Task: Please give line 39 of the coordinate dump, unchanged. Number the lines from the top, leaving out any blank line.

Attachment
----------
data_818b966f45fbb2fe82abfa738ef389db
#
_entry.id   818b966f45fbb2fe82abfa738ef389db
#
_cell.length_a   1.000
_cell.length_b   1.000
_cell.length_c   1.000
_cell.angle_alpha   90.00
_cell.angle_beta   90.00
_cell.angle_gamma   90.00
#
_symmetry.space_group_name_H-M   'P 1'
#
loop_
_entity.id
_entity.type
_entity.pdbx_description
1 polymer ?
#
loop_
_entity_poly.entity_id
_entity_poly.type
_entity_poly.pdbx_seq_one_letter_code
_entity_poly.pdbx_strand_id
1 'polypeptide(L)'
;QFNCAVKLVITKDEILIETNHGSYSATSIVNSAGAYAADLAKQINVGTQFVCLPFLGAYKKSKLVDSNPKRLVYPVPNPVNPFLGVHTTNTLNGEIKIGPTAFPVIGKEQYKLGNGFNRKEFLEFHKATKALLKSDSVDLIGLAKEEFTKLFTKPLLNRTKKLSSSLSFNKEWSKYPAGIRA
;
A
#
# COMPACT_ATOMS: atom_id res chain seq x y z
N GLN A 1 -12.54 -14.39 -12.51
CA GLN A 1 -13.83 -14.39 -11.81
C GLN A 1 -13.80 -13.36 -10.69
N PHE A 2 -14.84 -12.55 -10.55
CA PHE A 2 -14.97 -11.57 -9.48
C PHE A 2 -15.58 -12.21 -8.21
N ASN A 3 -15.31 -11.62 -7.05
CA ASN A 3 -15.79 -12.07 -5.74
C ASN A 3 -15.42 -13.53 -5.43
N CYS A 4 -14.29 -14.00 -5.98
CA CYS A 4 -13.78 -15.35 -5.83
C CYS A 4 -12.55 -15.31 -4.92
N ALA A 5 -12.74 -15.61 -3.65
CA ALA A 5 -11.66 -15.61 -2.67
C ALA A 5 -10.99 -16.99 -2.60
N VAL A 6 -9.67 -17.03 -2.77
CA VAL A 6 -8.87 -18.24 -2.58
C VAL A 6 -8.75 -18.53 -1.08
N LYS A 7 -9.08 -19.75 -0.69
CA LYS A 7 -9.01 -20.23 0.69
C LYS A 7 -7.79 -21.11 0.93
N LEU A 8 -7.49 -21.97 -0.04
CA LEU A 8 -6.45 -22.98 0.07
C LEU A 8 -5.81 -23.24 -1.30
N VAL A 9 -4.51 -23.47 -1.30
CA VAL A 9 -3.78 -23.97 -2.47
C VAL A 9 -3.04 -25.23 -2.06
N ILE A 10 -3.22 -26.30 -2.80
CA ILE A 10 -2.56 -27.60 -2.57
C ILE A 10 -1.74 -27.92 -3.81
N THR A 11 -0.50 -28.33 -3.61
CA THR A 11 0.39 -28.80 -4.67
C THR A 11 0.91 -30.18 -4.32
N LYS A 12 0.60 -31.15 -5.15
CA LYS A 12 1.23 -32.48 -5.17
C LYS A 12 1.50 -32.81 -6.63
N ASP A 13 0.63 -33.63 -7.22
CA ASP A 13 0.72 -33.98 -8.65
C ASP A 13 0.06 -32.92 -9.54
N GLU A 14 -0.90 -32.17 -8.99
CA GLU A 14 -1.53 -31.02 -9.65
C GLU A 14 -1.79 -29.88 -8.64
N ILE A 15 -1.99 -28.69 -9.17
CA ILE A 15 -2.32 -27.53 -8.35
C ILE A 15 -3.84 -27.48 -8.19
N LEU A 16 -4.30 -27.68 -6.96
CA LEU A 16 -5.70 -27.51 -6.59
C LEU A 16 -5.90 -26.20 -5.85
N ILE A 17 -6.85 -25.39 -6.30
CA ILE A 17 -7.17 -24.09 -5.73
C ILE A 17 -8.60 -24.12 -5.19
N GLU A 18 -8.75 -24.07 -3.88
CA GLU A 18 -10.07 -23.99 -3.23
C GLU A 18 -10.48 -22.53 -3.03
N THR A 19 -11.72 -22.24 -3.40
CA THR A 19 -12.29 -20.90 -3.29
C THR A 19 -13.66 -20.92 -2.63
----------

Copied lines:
C ASN A 3 -15.42 -13.53 -5.43